Insights From A Scientific Study Of The Bhadra Resettlement

Firewood collected in Bhadra
Ramki Sreenivasan

Wood consumption for firewood ranged between 2000-22000 kgs/week across villages in Bhadra, prior to resettlement.

Relocation, resettlement and displacement of people have been carried out for several reasons in India and the history of such efforts goes back forty years. In India it is estimated that resettlement for conservation is a small fraction (less than one percent) of the more than sixty million people relocated for other reasons. The nature of these efforts has ranged from forcible eviction to voluntary relocation and they have ranged from abject failure to mixed success.

Relocation and resettlement of people from protected areas remains a controversial issue in the conservation community. A study by Krithi K. Karanth published in the journal Biological Conservation (2007), based on a survey of 419 resettled families, examines resettlement from Bhadra Wildlife Sanctuary and Tiger Reserve, documenting the process, its opportunities and challenges.

Study area

Bhadra Wildlife Sanctuary and Tiger Reserve located in Karnataka’s Western Ghats.

Methodology

Surveys of 61% of households were conducted in 2002 during relocation and 55% of households in 2006 after relocation from 11 villages.

Results

Prior to Relocation

  • People faced intense conflicts such as livestock predation, crop raiding and occasional death/ and injury to people. Livestock predation led to losses of 12% and crop losses were 15% annually.
  • People lacked basic facilities such as no electricity and running water, poor school, medical and transportation facilities.

Relocation Timeline and Events

  • In the 1970s people in some villages requested the Karnataka governments help to relocate and settle outside.
  • Karnataka government proposes resettlement project in 1974.
  • Government surveys carried out in 1987-1992 to identify eligible households.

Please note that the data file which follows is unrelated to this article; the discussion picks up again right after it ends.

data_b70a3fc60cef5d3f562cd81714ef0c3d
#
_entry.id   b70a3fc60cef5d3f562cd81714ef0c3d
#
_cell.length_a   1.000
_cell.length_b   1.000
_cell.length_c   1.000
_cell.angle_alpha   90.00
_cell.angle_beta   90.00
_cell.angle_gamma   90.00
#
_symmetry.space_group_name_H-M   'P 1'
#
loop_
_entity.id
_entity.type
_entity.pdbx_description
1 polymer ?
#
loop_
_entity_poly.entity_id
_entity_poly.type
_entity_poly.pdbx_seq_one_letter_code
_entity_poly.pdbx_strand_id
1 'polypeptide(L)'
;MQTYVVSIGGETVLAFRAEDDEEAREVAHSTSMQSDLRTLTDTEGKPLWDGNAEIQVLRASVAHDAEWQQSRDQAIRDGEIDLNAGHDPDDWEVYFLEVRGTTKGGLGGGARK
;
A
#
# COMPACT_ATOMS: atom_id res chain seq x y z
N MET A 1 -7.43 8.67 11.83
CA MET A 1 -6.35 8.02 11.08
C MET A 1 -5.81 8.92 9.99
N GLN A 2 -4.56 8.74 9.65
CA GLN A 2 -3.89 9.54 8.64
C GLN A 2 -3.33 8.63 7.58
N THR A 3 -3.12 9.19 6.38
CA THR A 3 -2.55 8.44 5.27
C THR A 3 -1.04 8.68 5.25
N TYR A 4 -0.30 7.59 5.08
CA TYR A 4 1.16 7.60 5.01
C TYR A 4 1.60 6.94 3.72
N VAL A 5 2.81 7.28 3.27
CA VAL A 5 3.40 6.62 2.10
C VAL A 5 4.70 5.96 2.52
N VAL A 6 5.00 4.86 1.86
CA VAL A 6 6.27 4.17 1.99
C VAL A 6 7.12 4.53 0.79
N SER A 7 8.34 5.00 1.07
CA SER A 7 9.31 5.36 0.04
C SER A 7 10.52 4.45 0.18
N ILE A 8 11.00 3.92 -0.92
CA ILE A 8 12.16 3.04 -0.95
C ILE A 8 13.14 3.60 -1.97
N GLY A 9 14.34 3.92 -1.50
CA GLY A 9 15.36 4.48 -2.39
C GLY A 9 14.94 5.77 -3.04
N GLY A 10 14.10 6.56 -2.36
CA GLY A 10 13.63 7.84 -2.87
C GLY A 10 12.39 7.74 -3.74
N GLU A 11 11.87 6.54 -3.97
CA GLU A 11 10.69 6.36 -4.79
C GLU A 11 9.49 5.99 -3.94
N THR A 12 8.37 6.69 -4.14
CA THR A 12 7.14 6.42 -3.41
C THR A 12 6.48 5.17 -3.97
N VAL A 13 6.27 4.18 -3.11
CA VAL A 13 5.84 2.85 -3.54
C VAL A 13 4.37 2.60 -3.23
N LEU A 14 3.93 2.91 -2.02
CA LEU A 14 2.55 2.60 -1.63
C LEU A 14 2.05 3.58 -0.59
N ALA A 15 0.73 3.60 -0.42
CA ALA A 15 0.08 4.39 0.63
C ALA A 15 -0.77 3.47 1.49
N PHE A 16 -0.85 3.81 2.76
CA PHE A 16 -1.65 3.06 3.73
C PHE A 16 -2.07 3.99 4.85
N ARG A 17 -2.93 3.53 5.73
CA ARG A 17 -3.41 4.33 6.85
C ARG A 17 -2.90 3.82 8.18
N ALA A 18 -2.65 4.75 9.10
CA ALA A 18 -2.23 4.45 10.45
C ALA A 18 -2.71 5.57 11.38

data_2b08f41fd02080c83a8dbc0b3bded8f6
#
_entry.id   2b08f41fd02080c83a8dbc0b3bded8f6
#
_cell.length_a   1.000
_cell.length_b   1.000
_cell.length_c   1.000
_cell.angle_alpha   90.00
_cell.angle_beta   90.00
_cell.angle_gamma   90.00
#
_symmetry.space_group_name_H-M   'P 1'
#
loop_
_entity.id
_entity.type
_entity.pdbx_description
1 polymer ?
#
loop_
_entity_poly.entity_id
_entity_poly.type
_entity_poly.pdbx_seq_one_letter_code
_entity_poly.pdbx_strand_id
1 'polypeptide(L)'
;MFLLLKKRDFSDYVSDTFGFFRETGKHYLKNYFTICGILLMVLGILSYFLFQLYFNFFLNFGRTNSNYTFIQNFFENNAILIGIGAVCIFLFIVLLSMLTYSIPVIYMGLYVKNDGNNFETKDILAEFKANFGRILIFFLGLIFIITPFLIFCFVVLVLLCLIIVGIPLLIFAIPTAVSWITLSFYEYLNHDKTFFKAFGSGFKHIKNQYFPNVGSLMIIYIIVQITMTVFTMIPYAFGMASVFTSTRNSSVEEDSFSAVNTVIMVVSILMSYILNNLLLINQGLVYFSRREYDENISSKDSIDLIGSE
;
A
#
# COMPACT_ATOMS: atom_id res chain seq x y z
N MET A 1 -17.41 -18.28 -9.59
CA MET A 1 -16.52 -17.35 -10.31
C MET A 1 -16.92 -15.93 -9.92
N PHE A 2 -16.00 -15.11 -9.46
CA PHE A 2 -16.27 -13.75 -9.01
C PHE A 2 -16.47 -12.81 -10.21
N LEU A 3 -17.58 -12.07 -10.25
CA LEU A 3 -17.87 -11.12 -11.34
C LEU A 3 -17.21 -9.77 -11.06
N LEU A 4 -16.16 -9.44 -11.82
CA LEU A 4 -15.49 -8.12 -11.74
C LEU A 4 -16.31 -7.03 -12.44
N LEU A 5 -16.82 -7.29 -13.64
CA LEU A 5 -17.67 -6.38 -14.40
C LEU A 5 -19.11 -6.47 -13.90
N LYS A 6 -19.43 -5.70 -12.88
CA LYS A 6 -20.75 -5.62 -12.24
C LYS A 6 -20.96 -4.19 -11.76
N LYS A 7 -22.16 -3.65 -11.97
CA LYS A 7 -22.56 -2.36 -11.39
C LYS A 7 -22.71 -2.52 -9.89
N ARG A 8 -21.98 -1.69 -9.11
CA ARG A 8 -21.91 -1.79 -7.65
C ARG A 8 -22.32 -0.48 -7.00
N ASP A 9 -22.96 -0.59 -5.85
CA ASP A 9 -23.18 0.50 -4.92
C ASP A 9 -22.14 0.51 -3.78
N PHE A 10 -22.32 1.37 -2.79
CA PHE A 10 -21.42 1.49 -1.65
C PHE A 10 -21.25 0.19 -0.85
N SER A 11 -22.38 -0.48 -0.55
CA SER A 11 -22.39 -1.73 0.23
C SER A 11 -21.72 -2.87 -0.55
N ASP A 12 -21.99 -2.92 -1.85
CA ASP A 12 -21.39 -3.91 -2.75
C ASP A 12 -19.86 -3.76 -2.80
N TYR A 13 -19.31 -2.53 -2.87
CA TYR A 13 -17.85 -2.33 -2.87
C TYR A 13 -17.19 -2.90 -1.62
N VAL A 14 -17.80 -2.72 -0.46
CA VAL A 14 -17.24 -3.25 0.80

• Karnataka government releases funds in 1996 and additional funding requested from the Central government.
  • One village files court case in 1999 against resettlement and case is dismissed in 2001.
  • Local conservationist Mr. D. V. Girish and non-governmental organizations Bhadra Wildlife Conservation Trust, Wildlife First and Nature Conservation Guild get involved.
  • Project tiger steering committee ensures funds are protected between 1992-2002.
  • Consensus building efforts by the NGOs and forest department in 1998-2001.
  • People receive land deeds In M.C. Halli and Kelaguru in October 2001 and 419 families move.

After relocation: Positives and Negatives

  • Land titles and other aid were distributed fairly.
  • All households have access to electricity, running water, phones, television, solar lights and gas cooking stoves.
  • All children are in school and have access to primary and secondary education.
  • Fifty people have attended college for the first time.
  • Health care centre and nursery have been established.
  • People in M. C. Halli were able to grow first crops within 6 months of moving due to availability of fertile land and irrigation. People in Kelaguru took several years to establish their coffee crops.
  • People have expanded their income sources from just farming to shops, restaurants and other businesses.
  • People do not face crop raiding or livestock depredation.
  • People have access to markets, cities and transportation facilities.
  • Fertile land and ability to diversify crop production particularly sugar cane and diversify yields.